My household appliances have horned in on the spirit-of-the-end-of-year-season action by taking the moment to collectively give up the ghost. Within a relatively short period of time my mishmash of second and third-hand-me-downs all thought to declare that it was ‘Out with the old!’, forcing me to join in a chorus of ‘In with the new!’
First it was the micro-stereo that I inherited from my sister about 15 years ago. In truth the CD player on that gave up many years ago (twice, even, since I had it repaired once), but the DVR had been doing a nice job on that score, along with the CD-ROM drive of my computer. But then the radio died too, and while I’m not a radio listener at all, I like the thought that one day I could grow up to become a Radio National listener, and as an old Brownie and Girl Guide, I always like to be prepared for any eventuality.
The limited options for playing CDs diminished even further when I started having difficulties with my DVR (neither second-hand nor inherited, I might point out). First it became rather recalcitrant in its recording duties, leading to many disappointing moments of randomly pixelated, frozen and unwatchable television programmes. (I suspect I demanded too much of it. It rarely had a day off from recording.) It still played purchased DVDs though, and, mercifully, CDs as well. But then it stopped playing CDs and I had no option but to play them on the computer which is in another room, away from where I usually like to listen to music. In order to hear the audio from the preferred room, I had to turn it up to a level that I think was a bit too loud for the neighbours in the adjacent rooms. Not that they said anything, but playing loud and, therefore, disturbing music is not something I want to make a habit of. Some people will do crazy things when subjected to the tortuous thump-thump-thump of a repetitive bass at 3am.
The next appliance on the Last Hurrah Tour™ was the microwave. It would count as an heirloom if it had been passed on within a family structure, but my sister—not the one who gave me the stereo—was gifted it by a couple she used to nanny for, just before she got married eleven years ago. I’m not sure how old it was when F first got it, but it’s large in the way that early models of computers and mobile phones were large when they were first invented. And it has a gorgeous, faux wood veneer that they just don’t make now in this era of stainless steel. Technically this appliance still works, if you don’t count the fact that the turntable no longer turns while it’s in operation, resulting in overcooked patches in your re-heated food, unless you open the door every 30 seconds to reposition the plate or container. I don’t even want to think about radiation leakage. My brother-in-law, who co-gifted the microwave to me, says that just because a microwave is old doesn’t mean it leaks, which is quite different to the advice I received while chatting with the administrative staff at work.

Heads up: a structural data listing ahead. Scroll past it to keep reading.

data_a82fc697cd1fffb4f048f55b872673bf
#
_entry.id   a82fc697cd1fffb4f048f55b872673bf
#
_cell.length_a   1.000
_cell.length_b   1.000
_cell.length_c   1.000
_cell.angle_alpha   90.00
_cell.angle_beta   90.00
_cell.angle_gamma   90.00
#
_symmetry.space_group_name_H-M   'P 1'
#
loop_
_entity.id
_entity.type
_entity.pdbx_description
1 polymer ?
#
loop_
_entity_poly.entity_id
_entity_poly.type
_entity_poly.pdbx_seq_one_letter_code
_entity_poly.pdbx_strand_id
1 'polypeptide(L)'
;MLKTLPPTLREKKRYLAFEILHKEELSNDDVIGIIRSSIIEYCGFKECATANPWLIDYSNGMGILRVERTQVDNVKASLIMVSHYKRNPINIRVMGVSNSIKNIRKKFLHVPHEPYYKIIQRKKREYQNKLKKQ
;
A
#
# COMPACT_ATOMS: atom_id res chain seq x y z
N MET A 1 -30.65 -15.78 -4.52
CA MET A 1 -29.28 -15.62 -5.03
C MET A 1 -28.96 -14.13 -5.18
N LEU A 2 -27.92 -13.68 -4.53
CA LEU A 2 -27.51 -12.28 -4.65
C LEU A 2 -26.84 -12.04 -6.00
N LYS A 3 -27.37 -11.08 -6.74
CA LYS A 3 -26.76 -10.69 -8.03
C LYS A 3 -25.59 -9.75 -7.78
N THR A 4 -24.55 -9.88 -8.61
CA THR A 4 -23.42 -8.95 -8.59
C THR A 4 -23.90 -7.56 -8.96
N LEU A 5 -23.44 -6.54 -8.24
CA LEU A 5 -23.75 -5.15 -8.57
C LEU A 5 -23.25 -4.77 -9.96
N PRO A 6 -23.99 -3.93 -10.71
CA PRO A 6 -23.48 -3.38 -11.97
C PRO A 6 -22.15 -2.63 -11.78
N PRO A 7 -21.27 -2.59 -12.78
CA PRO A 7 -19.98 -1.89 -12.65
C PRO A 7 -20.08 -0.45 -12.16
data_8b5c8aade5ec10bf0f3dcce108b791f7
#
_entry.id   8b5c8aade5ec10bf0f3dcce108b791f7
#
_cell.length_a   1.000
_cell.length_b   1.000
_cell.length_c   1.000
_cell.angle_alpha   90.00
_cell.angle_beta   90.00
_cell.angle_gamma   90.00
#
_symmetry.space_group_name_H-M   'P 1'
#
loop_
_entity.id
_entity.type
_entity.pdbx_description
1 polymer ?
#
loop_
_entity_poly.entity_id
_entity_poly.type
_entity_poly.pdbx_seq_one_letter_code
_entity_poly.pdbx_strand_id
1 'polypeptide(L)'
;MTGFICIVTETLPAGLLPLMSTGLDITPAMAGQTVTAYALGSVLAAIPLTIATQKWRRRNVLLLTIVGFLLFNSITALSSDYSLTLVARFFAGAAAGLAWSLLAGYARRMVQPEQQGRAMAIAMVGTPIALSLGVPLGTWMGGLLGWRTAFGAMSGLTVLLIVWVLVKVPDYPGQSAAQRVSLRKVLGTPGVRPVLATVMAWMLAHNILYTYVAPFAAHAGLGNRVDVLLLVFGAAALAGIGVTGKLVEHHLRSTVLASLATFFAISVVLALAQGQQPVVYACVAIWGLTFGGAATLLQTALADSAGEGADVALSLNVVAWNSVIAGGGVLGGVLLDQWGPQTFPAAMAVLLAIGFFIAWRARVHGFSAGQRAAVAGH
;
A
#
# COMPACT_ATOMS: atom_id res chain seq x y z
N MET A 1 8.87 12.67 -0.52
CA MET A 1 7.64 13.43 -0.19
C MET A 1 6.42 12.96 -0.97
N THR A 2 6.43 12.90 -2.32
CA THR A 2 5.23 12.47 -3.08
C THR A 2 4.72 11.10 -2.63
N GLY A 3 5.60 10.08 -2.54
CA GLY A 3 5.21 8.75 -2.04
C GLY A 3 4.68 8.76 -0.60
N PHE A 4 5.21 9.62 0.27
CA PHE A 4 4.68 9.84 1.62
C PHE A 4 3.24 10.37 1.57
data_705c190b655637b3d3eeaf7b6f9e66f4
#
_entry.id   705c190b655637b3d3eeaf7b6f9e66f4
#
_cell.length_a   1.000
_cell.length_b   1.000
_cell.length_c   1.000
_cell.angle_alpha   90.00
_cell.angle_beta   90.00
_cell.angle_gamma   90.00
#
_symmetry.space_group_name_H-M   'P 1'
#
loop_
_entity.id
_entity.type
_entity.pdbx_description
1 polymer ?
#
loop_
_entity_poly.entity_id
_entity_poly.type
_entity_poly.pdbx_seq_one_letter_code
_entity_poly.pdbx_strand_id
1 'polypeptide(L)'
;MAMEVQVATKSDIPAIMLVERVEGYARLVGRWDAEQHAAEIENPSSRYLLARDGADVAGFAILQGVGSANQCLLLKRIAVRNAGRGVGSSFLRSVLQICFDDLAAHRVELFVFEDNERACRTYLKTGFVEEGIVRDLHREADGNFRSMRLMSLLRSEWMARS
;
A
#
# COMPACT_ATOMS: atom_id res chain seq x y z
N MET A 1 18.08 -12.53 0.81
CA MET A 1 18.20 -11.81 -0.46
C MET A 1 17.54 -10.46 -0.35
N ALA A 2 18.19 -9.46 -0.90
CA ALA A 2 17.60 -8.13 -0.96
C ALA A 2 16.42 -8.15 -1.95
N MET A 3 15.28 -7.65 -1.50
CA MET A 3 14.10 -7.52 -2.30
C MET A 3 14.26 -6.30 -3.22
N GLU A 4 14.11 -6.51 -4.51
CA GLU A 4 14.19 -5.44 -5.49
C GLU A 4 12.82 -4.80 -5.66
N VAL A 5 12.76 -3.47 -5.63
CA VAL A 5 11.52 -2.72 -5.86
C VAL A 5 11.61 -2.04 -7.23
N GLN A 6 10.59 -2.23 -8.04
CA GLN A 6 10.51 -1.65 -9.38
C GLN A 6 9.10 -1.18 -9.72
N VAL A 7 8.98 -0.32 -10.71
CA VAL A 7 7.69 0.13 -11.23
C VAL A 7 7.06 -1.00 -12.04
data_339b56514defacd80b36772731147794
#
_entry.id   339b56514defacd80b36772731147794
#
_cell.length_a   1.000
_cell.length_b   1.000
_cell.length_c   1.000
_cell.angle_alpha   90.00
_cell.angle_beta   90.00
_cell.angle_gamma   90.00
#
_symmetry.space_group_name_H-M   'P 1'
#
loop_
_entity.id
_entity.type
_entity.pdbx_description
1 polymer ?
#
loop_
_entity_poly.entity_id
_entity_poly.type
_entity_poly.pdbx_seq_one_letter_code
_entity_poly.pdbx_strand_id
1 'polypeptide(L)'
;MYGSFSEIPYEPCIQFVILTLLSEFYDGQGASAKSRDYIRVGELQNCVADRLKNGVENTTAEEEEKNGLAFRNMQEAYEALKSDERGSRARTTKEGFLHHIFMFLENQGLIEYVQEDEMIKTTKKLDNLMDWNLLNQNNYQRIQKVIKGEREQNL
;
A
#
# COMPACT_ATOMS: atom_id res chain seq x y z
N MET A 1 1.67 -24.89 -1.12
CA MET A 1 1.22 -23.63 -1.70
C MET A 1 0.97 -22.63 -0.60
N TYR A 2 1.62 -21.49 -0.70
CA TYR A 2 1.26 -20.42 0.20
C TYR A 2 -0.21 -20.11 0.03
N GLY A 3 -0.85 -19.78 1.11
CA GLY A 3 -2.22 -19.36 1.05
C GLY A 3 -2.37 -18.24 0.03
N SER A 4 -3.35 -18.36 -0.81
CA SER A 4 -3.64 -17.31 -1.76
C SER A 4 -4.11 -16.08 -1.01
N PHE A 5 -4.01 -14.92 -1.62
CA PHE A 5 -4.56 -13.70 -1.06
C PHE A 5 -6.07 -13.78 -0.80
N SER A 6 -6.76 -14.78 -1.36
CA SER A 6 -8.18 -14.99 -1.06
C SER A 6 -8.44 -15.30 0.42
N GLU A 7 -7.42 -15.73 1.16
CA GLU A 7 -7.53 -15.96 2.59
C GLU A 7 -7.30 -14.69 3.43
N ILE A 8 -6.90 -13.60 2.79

The award for the most dramatic exit by an ailing appliance goes to the vacuum cleaner. It was overwhelmed mid-performance when I was vacuuming my floor free of the hair that I seem to moult relentlessly. I knew the burning smell and wheezing noise weren’t on account of any strenuous effort on my part. I turned it off straight away and haven’t been game enough to switch it back on. I bought it from a friend, who bought it from his parents, for the princely sum of $50, and I tend to think that if I had been a more avid cleaner, it would have expired long before now, so I guess I’m grateful that it lasted as long as it did.
Since Christmas, I have breathlessly transferred a genuinely princely sum (for me) from my carefully accrued savings account to my spending account, and acquired the first new vacuum cleaner I’ve ever bought in my life. I feel rather arrested in my development that I can say the same thing about a microwave oven and a (mini-) stereo too. I’m sure most people purchase these everyday items sometime in their mid-twenties, don’t they?
Now, of course, I have the problem of what to do with the old appliances. On the new stereo speakers there’s a diagram of a Wheelie bin in a circle with a cross through it, suggesting that it might not be a good idea to discard the old ones in that way either. Whatever happened to the kerbside large rubbish collection? If I recall properly, my neighbourhood hasn’t had one of those collections in quite a few years. How can somebody who lives in the inner city, who doesn’t have a car, get rid of old appliances? I’ll ring the council. Unless of course there are any old appliance collectors out there who would like to come and take the microwave off my hands for their collections?